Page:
Dos and Don'ts of Potty Training

Toilet training can be a big step in your child's life - after all, it is a sign that she is growing up and becoming an increasingly independent little person - but it can also be a very difficult step for both you and her to take. You and your partner may worry exactly what you should and should not be doing during the potty training process. Here are some tips on what actions you should take during your child's potty training and what steps you should avoid during the process.

Potty Training Dos

There are a few steps that you and your partner can take to ensure that your little one has a positive and successful potty training experience.

Check For Readiness
It can be tempting for parents to rush their children into potty training once they hit the age of two. However, not all children are ready to potty train at the same time. Children begin to show physical signs of readiness between the ages of 18 and 24 months, however, many children are not fully potty trained until the age of 4. S, before you start teaching your child the ins and outs of potty training, make sure that they are ready. Look for signs of interest in the potty and make sure that your child has regular bowel movements, the ability to pull his pants up and down, and the ability to follow simple instructions. Find more information on potty training readiness at this potty training site.

Make Plans Ahead of Time
If you and your partner are thinking about starting potty training with your child, be sure to plan ahead. Discuss when you want to start the potty training lessons and the methods that you want to use. Be sure to talk about how you will deal with any setbacks or accidents, to ensure that you are both on the same page. Additionally, spend some time thinking about ways in which you will motivate your child. You might want to consult your pediatrician or health care provider for more information on beginning potty training.

Coordinate With Other Caregivers
It is necessary for you to inform additional caregivers when you decide to begin potty training. It is important that your child receive consistent instruction when using the potty. Tell your nanny, preschool, and aunts, uncles, or grandparents the techniques that you are using when potty training so that they can be consistent when taking your child to the bathroom.

Offer Praise
It is very important that you praise your child whenever possible during the potty training stage. Every time your child attempts to use the toilet, it is a good idea to praise him, by offering a big hug or telling him how proud you are of him. You might want to comment on how happy you are that he washed his hands after using the potty, or that he told you when he felt the urge to go to the bathroom. By praising your child, you are offering him positive feedback that will only reinforce his desire to use the potty.

Offer Motivation
Children often lose interest in things quickly, so try to use some motivational techniques to help keep your child interested in potty training. Buy a doll or action figure that your child can "potty train". Purchase some colorful books about potty training and get your child to read them while using the toilet. Or, you may also want to offer rewards for successful use of the potty - stickers and stamps are great for kids learning to use the toilet.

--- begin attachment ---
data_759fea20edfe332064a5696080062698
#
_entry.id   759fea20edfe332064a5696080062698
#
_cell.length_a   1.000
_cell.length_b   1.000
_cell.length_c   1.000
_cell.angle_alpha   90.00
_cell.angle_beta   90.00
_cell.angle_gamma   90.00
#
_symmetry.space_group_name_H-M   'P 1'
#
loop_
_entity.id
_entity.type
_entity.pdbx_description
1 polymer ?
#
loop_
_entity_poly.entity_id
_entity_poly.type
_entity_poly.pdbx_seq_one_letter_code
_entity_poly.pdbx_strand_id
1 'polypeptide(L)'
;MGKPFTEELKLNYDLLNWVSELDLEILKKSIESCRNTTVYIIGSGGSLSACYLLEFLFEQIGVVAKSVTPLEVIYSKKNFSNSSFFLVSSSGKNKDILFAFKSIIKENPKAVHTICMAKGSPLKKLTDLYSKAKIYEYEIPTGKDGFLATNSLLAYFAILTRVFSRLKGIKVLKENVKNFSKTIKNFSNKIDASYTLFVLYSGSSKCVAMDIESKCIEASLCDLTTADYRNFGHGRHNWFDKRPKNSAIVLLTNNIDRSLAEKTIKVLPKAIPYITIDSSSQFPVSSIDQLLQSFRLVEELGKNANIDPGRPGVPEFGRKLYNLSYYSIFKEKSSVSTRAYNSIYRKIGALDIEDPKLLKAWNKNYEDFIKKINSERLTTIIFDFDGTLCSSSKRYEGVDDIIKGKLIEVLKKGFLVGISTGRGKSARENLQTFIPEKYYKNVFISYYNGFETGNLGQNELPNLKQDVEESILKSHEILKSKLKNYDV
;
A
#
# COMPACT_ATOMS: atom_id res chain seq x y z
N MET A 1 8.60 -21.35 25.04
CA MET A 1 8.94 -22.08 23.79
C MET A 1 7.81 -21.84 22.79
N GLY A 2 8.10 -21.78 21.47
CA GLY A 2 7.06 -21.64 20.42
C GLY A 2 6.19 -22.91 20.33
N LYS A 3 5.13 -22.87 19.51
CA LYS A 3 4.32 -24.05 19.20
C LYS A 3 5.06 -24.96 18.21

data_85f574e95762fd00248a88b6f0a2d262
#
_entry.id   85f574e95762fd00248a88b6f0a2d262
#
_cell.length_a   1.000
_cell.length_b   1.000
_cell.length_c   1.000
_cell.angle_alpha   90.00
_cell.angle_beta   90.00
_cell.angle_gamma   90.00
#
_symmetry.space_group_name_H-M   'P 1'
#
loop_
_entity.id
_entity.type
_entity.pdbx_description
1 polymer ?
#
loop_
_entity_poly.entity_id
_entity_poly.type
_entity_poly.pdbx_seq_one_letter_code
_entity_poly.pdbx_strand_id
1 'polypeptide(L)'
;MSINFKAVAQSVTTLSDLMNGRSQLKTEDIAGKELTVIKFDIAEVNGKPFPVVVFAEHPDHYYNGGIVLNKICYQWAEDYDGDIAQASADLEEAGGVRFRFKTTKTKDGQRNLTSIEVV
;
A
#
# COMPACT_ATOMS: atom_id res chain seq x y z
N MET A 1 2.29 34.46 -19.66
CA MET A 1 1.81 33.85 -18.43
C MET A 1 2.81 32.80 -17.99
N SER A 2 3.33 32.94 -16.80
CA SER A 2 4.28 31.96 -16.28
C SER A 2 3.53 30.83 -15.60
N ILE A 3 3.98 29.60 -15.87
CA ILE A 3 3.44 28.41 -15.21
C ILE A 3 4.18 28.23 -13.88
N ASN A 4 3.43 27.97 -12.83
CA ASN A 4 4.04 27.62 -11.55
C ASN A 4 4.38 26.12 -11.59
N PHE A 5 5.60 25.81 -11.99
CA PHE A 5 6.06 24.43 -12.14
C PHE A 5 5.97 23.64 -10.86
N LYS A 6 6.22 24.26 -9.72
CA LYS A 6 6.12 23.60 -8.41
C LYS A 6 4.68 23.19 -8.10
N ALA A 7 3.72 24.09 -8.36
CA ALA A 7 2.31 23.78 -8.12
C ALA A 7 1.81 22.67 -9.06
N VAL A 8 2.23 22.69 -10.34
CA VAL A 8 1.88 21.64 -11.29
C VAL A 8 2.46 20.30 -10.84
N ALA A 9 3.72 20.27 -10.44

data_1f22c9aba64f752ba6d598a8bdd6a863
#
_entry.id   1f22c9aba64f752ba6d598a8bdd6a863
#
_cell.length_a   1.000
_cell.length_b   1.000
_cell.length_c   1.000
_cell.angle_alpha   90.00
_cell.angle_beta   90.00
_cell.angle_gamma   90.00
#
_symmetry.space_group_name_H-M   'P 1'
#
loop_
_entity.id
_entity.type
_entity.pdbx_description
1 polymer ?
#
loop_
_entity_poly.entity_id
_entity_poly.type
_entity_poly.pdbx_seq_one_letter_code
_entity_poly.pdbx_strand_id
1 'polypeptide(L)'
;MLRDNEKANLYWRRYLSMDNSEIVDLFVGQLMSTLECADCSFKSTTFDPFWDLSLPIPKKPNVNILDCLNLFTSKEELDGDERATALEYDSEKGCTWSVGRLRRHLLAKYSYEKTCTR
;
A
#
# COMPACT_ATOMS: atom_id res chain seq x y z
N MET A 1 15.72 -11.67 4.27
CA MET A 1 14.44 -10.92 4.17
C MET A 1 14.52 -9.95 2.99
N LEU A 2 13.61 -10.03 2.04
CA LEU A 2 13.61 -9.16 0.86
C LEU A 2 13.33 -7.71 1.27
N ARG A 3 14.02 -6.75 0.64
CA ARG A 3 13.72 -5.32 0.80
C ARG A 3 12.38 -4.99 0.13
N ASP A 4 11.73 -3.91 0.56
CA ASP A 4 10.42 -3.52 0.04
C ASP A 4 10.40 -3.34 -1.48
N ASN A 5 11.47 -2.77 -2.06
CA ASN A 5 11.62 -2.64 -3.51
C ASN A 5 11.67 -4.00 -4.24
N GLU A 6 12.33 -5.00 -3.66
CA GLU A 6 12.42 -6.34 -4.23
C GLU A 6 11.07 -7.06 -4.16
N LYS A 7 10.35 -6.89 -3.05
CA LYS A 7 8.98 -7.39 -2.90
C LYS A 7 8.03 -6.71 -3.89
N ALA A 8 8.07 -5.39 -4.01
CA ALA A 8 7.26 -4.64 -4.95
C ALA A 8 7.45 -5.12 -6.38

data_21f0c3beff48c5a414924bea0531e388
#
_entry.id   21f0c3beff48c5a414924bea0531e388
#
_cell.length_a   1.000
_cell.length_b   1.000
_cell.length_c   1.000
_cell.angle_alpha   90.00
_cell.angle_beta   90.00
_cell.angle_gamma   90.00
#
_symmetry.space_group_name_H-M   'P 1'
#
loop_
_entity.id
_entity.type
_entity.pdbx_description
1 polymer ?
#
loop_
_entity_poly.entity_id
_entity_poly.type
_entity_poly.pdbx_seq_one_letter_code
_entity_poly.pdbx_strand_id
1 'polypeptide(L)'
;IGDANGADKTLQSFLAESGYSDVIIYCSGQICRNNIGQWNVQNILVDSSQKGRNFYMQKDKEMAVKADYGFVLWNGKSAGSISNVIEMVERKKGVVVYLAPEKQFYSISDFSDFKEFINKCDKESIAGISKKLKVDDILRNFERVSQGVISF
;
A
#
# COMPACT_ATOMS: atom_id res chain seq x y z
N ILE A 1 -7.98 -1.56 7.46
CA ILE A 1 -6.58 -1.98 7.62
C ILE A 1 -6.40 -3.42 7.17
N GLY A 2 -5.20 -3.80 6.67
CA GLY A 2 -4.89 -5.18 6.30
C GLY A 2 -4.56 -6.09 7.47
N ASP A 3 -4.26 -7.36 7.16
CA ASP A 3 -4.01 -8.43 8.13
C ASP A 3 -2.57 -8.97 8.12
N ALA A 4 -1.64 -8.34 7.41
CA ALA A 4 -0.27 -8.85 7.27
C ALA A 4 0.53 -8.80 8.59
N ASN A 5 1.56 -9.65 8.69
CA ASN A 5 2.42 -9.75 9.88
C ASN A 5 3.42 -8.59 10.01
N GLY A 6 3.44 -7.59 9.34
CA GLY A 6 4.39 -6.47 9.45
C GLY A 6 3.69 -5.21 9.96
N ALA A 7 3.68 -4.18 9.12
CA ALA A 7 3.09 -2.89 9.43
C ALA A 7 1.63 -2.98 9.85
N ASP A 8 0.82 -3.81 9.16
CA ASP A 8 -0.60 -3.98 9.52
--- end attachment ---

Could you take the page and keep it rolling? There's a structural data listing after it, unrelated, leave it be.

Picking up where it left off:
Potty Training Don'ts

There are a few things that you and your spouse should try to avoid while potty training your toddler. Keep these potty training "don'ts" in mind throughout the process!

Don't Rush Things
Potty training can be very frustrating for both you and your child. You or your partner may feel the urge to rush your child into using the toilet, but this can cause a number of negative results. If you push a child who isn't completely ready to move on, it can cause him to regress, and he may lose whatever potty training skills he has already gained. If you push too much, your child may become resistant to going to the potty or lose interest in training altogether. It is much better to allow your child to take potty training at his own pace.

Don't Overcomplicate Things
Adults sometimes forget that they need to adjust their way of speaking when they are addressing little children. As you are teaching your child to potty train, avoid the urge to overcomplicate things. Instead, address your child in a way that she can understand you. Use simple words to describe body parts and bodily functions and encourage your child to use these words. Above all, be consistent. Use the same words every time you potty train.

Don't Worry About Others
Potty training frequently becomes a competition amongst parents. You may feel that you have to start potty training your child just because your next door neighbor's child is trained. But when it comes to toilet training children, nothing could be further from the truth. Every child progresses at his own rate and it is important that your entire family is ready for this progression. You will likely also receive a lot of potty training tips from friends, family members, and other moms. Though typically well intended, this advice should be taken with a grain of salt. Only use advice that seems useful to you and ignore everything else.

Don't Punish Your Child
Potty training is a time filled with accidents and mistakes. It is through these mistakes that your child will learn how to successfully use the toilet. Though it will be frustrating when your child forgets to use the potty, it is important that you never punish her for her mistakes. By offering negative reinforcement, your child could become afraid of potty training, making the process even more difficult.

For more information on potty training and your child check out our potty training videos.